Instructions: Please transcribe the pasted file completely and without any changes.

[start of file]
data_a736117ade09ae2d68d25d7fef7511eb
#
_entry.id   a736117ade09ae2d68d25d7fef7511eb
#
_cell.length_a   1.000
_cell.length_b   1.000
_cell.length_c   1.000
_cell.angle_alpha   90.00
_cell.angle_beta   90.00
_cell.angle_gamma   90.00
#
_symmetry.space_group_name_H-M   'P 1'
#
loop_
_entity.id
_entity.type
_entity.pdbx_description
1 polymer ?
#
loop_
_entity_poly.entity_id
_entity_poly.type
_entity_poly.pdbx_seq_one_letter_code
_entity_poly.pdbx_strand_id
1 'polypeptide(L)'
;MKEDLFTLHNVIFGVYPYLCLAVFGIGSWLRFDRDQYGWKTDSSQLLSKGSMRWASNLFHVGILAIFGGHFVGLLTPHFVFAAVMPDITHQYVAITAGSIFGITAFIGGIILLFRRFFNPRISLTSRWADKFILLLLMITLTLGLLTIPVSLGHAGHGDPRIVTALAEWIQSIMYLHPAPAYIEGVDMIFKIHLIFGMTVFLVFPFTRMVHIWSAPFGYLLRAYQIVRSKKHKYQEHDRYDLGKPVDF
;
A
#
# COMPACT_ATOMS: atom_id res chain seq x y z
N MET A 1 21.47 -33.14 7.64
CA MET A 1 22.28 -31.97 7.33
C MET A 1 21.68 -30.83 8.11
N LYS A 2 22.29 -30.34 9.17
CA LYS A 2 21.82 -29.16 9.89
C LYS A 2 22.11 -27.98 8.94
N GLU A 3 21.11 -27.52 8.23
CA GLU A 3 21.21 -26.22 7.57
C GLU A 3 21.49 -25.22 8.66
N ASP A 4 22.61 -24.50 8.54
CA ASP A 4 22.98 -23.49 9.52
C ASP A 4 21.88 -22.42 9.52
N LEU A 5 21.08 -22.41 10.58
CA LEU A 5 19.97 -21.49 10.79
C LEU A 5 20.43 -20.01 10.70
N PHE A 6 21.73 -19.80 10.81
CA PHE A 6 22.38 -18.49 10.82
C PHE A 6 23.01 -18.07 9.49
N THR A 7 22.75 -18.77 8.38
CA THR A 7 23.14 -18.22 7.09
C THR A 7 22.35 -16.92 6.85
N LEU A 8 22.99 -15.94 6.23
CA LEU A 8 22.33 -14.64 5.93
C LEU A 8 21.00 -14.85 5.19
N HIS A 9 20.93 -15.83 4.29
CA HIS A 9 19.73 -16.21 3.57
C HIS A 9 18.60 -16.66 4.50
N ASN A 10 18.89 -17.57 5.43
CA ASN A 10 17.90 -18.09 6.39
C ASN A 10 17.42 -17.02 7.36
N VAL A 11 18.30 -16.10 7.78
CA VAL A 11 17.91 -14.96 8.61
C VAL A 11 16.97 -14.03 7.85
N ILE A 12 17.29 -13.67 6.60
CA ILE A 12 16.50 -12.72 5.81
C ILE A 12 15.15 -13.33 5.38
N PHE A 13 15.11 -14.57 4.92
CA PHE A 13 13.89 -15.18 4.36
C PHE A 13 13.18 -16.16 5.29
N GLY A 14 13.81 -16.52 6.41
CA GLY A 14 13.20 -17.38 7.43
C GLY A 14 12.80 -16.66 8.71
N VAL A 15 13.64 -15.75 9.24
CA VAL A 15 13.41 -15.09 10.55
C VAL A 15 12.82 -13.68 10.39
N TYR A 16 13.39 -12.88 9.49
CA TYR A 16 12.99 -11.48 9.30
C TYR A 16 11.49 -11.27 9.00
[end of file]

data_a736117ade09ae2d68d25d7fef7511eb
#
_entry.id   a736117ade09ae2d68d25d7fef7511eb
#
_cell.length_a   1.000
_cell.length_b   1.000
_cell.length_c   1.000
_cell.angle_alpha   90.00
_cell.angle_beta   90.00
_cell.angle_gamma   90.00
#
_symmetry.space_group_name_H-M   'P 1'
#
loop_
_entity.id
_entity.type
_entity.pdbx_description
1 polymer ?
#
loop_
_entity_poly.entity_id
_entity_poly.type
_entity_poly.pdbx_seq_one_letter_code
_entity_poly.pdbx_strand_id
1 'polypeptide(L)'
;MKEDLFTLHNVIFGVYPYLCLAVFGIGSWLRFDRDQYGWKTDSSQLLSKGSMRWASNLFHVGILAIFGGHFVGLLTPHFVFAAVMPDITHQYVAITAGSIFGITAFIGGIILLFRRFFNPRISLTSRWADKFILLLLMITLTLGLLTIPVSLGHAGHGDPRIVTALAEWIQSIMYLHPAPAYIEGVDMIFKIHLIFGMTVFLVFPFTRMVHIWSAPFGYLLRAYQIVRSKKHKYQEHDRYDLGKPVDF
;
A
#
# COMPACT_ATOMS: atom_id res chain seq x y z
N MET A 1 21.47 -33.14 7.64
CA MET A 1 22.28 -31.97 7.33
C MET A 1 21.68 -30.83 8.11
N LYS A 2 22.29 -30.34 9.17
CA LYS A 2 21.82 -29.16 9.89
C LYS A 2 22.11 -27.98 8.94
N GLU A 3 21.11 -27.52 8.23
CA GLU A 3 21.21 -26.22 7.57
C GLU A 3 21.49 -25.22 8.66
N ASP A 4 22.61 -24.50 8.54
CA ASP A 4 22.98 -23.49 9.52
C ASP A 4 21.88 -22.42 9.52
N LEU A 5 21.08 -22.41 10.58
CA LEU A 5 19.97 -21.49 10.79
C LEU A 5 20.43 -20.01 10.70
N PHE A 6 21.73 -19.80 10.81
CA PHE A 6 22.38 -18.49 10.82
C PHE A 6 23.01 -18.07 9.49
N THR A 7 22.75 -18.77 8.38
CA THR A 7 23.14 -18.22 7.09
C THR A 7 22.35 -16.92 6.85
N LEU A 8 22.99 -15.94 6.23
CA LEU A 8 22.33 -14.64 5.93
C LEU A 8 21.00 -14.85 5.19
N HIS A 9 20.93 -15.83 4.29
CA HIS A 9 19.73 -16.21 3.57
C HIS A 9 18.60 -16.66 4.50
N ASN A 10 18.89 -17.57 5.43
CA ASN A 10 17.90 -18.09 6.39
C ASN A 10 17.42 -17.02 7.36
N VAL A 11 18.30 -16.10 7.78
CA VAL A 11 17.91 -14.96 8.61
C VAL A 11 16.97 -14.03 7.85
N ILE A 12 17.29 -13.67 6.60
CA ILE A 12 16.50 -12.72 5.81
C ILE A 12 15.15 -13.33 5.38
N PHE A 13 15.11 -14.57 4.92
CA PHE A 13 13.89 -15.18 4.36
C PHE A 13 13.18 -16.16 5.29
N GLY A 14 13.81 -16.52 6.41
CA GLY A 14 13.20 -17.38 7.43
C GLY A 14 12.80 -16.66 8.71
N VAL A 15 13.64 -15.75 9.24
CA VAL A 15 13.41 -15.09 10.55
C VAL A 15 12.82 -13.68 10.39
N TYR A 16 13.39 -12.88 9.49
CA TYR A 16 12.99 -11.48 9.30
C TYR A 16 11.49 -11.27 9.00